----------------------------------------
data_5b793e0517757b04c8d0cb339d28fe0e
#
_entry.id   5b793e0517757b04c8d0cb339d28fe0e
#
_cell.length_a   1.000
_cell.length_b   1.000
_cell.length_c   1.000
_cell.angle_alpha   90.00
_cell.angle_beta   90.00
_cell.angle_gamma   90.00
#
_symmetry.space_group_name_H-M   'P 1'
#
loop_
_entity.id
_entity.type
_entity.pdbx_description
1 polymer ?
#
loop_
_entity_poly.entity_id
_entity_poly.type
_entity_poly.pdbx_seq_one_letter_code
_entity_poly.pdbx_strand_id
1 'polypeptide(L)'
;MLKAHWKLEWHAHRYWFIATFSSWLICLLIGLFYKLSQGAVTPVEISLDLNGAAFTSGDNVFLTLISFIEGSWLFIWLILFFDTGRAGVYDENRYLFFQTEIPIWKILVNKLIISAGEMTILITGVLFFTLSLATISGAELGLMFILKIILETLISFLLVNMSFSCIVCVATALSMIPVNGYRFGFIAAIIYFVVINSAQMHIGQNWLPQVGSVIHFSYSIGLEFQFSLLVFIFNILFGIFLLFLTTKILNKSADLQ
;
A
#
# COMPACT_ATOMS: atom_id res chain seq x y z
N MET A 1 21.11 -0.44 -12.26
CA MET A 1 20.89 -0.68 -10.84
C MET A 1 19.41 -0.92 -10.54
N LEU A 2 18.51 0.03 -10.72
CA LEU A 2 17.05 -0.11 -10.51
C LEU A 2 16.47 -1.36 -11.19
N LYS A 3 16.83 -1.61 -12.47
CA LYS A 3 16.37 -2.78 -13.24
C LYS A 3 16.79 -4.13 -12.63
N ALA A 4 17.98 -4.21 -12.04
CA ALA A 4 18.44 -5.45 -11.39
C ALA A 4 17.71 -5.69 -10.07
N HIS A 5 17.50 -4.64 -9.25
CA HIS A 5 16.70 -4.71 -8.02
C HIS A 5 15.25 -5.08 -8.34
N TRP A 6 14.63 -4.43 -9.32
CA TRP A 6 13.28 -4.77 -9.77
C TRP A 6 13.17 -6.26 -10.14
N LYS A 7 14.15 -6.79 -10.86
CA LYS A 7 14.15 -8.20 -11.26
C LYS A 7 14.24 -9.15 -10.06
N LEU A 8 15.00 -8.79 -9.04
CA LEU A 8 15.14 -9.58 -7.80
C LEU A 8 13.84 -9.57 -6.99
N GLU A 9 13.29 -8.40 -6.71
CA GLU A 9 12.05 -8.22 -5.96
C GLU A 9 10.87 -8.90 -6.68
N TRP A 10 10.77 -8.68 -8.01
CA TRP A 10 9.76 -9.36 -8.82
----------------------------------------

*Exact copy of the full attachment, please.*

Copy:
data_5b793e0517757b04c8d0cb339d28fe0e
#
_entry.id   5b793e0517757b04c8d0cb339d28fe0e
#
_cell.length_a   1.000
_cell.length_b   1.000
_cell.length_c   1.000
_cell.angle_alpha   90.00
_cell.angle_beta   90.00
_cell.angle_gamma   90.00
#
_symmetry.space_group_name_H-M   'P 1'
#
loop_
_entity.id
_entity.type
_entity.pdbx_description
1 polymer ?
#
loop_
_entity_poly.entity_id
_entity_poly.type
_entity_poly.pdbx_seq_one_letter_code
_entity_poly.pdbx_strand_id
1 'polypeptide(L)'
;MLKAHWKLEWHAHRYWFIATFSSWLICLLIGLFYKLSQGAVTPVEISLDLNGAAFTSGDNVFLTLISFIEGSWLFIWLILFFDTGRAGVYDENRYLFFQTEIPIWKILVNKLIISAGEMTILITGVLFFTLSLATISGAELGLMFILKIILETLISFLLVNMSFSCIVCVATALSMIPVNGYRFGFIAAIIYFVVINSAQMHIGQNWLPQVGSVIHFSYSIGLEFQFSLLVFIFNILFGIFLLFLTTKILNKSADLQ
;
A
#
# COMPACT_ATOMS: atom_id res chain seq x y z
N MET A 1 21.11 -0.44 -12.26
CA MET A 1 20.89 -0.68 -10.84
C MET A 1 19.41 -0.92 -10.54
N LEU A 2 18.51 0.03 -10.72
CA LEU A 2 17.05 -0.11 -10.51
C LEU A 2 16.47 -1.36 -11.19
N LYS A 3 16.83 -1.61 -12.47
CA LYS A 3 16.37 -2.78 -13.24
C LYS A 3 16.79 -4.13 -12.63
N ALA A 4 17.98 -4.21 -12.04
CA ALA A 4 18.44 -5.45 -11.39
C ALA A 4 17.71 -5.69 -10.07
N HIS A 5 17.50 -4.64 -9.25
CA HIS A 5 16.70 -4.71 -8.02
C HIS A 5 15.25 -5.08 -8.34
N TRP A 6 14.63 -4.43 -9.32
CA TRP A 6 13.28 -4.77 -9.77
C TRP A 6 13.17 -6.26 -10.14
N LYS A 7 14.15 -6.79 -10.86
CA LYS A 7 14.15 -8.20 -11.26
C LYS A 7 14.24 -9.15 -10.06
N LEU A 8 15.00 -8.79 -9.04
CA LEU A 8 15.14 -9.58 -7.80
C LEU A 8 13.84 -9.57 -6.99
N GLU A 9 13.29 -8.40 -6.71
CA GLU A 9 12.05 -8.22 -5.96
C GLU A 9 10.87 -8.90 -6.68
N TRP A 10 10.77 -8.68 -8.01
CA TRP A 10 9.76 -9.36 -8.82